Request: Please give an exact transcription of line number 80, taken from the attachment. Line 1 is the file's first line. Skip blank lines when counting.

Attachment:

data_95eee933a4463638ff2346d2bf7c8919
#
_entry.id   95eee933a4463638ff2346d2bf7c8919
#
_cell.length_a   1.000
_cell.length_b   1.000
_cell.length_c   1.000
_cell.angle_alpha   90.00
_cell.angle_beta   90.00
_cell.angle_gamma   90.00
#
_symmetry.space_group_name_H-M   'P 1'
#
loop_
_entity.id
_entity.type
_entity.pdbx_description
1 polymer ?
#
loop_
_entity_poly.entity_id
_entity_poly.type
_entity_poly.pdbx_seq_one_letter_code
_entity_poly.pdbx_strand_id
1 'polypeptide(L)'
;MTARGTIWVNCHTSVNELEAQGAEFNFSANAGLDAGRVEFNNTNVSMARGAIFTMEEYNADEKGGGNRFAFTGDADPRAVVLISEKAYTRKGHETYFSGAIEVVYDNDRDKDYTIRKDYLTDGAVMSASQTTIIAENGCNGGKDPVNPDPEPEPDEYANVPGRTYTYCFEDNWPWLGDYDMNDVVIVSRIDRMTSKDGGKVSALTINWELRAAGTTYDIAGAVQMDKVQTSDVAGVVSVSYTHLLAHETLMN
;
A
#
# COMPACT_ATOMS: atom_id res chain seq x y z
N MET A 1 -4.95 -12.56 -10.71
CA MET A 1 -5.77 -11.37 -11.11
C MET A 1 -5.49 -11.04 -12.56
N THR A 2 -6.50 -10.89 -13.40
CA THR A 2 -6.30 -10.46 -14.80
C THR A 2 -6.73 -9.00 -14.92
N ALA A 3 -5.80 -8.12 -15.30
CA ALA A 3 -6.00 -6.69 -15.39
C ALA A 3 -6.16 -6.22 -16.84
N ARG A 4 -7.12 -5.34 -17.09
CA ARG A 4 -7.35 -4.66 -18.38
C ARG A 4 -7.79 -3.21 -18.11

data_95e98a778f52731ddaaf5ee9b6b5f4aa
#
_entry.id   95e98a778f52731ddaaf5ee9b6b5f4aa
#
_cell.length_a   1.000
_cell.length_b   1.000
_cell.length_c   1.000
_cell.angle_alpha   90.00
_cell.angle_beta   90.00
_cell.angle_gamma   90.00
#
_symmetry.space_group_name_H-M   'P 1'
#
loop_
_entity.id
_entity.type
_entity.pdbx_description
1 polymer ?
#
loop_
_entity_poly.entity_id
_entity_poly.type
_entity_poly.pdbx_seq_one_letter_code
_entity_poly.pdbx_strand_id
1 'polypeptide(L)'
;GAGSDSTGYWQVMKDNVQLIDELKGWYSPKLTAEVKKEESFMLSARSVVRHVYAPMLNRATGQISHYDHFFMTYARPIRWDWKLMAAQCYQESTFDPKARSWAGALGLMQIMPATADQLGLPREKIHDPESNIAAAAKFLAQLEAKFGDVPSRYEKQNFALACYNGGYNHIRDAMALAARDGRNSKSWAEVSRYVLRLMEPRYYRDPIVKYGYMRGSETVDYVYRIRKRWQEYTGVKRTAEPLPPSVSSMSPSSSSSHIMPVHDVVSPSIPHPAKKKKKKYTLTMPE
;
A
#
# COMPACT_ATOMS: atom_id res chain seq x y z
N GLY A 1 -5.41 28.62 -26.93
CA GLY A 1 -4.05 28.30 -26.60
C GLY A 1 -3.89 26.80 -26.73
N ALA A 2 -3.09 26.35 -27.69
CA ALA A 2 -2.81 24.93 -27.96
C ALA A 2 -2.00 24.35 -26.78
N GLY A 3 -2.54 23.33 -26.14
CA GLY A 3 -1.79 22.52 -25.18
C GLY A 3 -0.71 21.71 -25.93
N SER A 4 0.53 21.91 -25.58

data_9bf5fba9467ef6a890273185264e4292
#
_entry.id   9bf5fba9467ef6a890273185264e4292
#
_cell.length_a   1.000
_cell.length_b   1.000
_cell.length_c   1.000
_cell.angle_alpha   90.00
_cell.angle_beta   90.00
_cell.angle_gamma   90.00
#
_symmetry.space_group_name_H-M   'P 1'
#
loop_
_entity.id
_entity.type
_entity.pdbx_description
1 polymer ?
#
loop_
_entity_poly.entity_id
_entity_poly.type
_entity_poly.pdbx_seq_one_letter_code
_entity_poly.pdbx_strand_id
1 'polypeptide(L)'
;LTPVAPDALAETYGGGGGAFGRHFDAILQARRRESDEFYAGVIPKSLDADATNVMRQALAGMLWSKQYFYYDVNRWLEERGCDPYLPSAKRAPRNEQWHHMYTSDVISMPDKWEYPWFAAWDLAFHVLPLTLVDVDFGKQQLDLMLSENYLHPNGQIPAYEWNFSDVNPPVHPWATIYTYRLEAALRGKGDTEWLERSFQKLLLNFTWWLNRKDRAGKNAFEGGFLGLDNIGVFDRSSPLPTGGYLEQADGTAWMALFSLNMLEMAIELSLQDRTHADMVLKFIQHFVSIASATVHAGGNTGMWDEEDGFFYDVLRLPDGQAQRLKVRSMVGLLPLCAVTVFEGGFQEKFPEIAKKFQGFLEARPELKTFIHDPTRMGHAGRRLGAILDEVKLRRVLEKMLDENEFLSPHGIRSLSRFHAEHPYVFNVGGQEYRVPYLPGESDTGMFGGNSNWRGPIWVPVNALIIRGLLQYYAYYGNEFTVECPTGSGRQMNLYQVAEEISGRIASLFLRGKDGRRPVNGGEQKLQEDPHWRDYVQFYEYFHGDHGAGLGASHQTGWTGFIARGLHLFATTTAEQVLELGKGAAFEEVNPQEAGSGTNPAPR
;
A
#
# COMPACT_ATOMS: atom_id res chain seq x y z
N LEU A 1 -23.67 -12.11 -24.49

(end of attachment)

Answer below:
CA GLY A 3 -1.79 22.52 -25.18